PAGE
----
Today is the 73rd anniversary of D-Day.
I think often of this date. Why? Because the world I have come to know could be very different had D-Day not been successful. Of course success doesn’t mean it was easy. Thousands of lives lost in a single day. Some never even reached the beaches of occupied France.
People think of World War 2 in different lights. It mostly depends on which area of the world you find yourself in. But there is no denying one thing. Hitler was a dictator. A dictator with an enormous following. A dictator with enormous resources at his disposal. A dictator with allies.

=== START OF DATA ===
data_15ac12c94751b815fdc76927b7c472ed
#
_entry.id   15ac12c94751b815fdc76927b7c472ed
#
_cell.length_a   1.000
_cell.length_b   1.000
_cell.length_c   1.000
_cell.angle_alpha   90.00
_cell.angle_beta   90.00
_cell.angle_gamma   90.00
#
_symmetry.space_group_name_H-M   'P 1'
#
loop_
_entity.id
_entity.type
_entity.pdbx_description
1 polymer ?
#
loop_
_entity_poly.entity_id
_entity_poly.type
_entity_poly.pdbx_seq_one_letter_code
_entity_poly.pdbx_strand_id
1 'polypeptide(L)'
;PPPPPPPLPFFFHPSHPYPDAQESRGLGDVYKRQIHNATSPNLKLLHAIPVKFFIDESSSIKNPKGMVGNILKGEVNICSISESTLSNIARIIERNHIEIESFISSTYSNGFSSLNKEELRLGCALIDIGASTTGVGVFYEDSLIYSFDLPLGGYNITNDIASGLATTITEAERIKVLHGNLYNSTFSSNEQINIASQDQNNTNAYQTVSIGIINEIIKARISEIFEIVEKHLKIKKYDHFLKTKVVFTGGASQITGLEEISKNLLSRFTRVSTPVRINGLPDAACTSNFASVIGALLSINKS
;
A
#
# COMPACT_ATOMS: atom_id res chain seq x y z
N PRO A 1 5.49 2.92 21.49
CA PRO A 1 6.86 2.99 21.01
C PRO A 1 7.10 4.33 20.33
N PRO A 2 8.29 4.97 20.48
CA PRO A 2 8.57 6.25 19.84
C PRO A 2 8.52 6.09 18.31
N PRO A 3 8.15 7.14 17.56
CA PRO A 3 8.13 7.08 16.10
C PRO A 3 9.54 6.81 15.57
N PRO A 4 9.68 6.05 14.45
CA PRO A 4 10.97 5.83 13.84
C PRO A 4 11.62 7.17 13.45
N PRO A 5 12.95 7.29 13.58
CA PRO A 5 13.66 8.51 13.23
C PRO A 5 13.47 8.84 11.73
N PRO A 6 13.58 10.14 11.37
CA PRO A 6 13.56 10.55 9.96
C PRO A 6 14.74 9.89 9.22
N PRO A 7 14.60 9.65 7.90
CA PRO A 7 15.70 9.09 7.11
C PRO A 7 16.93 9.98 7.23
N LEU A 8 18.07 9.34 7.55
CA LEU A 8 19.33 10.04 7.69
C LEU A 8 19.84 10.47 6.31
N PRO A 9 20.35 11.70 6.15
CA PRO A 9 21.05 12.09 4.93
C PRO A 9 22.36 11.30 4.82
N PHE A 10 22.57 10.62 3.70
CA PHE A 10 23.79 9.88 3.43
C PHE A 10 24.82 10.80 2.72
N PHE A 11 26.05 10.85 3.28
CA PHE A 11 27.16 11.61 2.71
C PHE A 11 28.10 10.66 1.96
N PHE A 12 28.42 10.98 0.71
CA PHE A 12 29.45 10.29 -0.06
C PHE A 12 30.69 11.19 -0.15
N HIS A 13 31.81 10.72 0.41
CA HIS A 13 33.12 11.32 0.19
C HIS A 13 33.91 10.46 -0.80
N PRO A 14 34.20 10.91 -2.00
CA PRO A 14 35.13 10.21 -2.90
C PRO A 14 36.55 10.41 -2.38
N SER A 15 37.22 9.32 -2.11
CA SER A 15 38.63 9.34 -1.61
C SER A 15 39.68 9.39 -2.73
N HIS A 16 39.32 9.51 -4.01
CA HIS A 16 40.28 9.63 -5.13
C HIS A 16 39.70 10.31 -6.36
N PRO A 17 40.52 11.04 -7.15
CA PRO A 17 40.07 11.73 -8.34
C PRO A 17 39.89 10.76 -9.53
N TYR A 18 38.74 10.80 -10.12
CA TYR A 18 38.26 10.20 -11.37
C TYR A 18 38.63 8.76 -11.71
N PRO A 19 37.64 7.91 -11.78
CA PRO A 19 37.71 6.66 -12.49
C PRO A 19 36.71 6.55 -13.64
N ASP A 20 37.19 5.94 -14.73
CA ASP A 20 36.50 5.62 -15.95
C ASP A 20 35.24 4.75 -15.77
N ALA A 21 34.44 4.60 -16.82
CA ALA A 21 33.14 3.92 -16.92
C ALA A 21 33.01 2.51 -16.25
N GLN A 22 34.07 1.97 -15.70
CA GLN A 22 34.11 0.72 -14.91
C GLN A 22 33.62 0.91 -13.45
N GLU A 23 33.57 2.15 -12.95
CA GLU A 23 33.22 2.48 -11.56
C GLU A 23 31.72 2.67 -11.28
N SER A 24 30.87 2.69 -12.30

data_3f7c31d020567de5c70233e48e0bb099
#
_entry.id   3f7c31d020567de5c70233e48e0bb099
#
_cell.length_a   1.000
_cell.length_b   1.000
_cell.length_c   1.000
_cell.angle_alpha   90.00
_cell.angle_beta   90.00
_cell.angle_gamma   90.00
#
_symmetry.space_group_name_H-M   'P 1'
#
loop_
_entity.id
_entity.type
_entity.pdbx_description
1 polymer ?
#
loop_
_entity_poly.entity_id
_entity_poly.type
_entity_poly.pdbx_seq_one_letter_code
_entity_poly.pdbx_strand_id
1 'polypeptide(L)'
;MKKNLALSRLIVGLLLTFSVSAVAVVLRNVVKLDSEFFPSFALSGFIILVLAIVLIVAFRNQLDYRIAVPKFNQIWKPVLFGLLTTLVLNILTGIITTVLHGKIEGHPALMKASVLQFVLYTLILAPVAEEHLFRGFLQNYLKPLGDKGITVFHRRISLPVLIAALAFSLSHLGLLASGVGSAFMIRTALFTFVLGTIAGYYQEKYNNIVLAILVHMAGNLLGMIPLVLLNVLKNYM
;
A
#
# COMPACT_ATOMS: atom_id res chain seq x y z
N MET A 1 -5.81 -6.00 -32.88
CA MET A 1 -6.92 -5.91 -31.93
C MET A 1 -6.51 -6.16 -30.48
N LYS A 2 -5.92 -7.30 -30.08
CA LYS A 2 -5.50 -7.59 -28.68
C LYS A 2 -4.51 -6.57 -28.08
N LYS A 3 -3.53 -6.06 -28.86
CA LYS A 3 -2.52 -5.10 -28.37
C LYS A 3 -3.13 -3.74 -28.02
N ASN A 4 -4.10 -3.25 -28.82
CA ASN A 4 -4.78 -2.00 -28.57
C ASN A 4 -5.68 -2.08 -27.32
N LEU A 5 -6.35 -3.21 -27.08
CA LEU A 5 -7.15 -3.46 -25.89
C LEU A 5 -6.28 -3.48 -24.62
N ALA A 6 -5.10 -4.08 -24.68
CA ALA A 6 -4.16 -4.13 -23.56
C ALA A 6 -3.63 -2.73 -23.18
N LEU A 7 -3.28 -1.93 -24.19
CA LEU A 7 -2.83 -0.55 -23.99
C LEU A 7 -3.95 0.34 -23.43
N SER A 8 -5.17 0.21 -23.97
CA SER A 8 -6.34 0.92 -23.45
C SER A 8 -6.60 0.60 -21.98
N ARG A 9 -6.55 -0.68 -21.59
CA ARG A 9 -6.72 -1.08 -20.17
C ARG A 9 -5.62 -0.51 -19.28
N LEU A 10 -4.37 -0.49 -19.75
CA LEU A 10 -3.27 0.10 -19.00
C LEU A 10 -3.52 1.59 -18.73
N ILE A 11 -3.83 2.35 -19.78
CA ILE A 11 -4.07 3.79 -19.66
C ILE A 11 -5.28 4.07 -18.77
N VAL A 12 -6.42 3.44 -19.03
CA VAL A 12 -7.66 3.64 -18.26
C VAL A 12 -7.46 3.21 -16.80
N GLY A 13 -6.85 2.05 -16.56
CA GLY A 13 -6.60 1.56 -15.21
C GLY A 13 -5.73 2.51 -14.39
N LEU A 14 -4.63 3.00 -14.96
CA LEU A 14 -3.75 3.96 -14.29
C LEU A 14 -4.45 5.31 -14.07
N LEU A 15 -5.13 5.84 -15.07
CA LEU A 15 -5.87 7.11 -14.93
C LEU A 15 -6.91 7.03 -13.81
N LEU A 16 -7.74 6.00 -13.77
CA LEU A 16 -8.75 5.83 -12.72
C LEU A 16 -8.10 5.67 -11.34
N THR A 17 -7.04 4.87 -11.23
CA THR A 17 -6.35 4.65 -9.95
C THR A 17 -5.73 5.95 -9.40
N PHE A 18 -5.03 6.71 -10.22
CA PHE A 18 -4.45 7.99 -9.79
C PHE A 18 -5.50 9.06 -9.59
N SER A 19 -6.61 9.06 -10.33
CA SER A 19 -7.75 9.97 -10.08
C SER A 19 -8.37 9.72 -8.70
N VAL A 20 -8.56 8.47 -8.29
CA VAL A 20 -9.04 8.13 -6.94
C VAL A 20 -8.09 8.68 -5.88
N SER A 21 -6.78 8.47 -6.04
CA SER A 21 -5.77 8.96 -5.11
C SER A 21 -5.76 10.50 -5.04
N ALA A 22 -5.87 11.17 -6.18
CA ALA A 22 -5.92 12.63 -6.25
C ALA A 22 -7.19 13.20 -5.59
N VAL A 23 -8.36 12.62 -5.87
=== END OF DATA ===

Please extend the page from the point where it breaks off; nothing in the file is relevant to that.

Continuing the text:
All it takes is a simple Google search to realize the immense amount of land that came under Nazi control. Just take a look at continental Europe. Now imagine it being nearly all under Nazi control.
I cannot say this enough. Hitler would have never been content with controlling continental Europe. Japan was expanding in the east and the next logical target for Germany would have been further west. After the UK, which somehow managed to remain free of occupation during the war, an invasion of the US would have been inevitable. AN INVASION OF THE US. It’s a statement you can’t help but gasp at.
But guess what? The generations before us didn’t have to endure that reality. Due in large part to the efforts of the men and women who participated in the events of D-Day.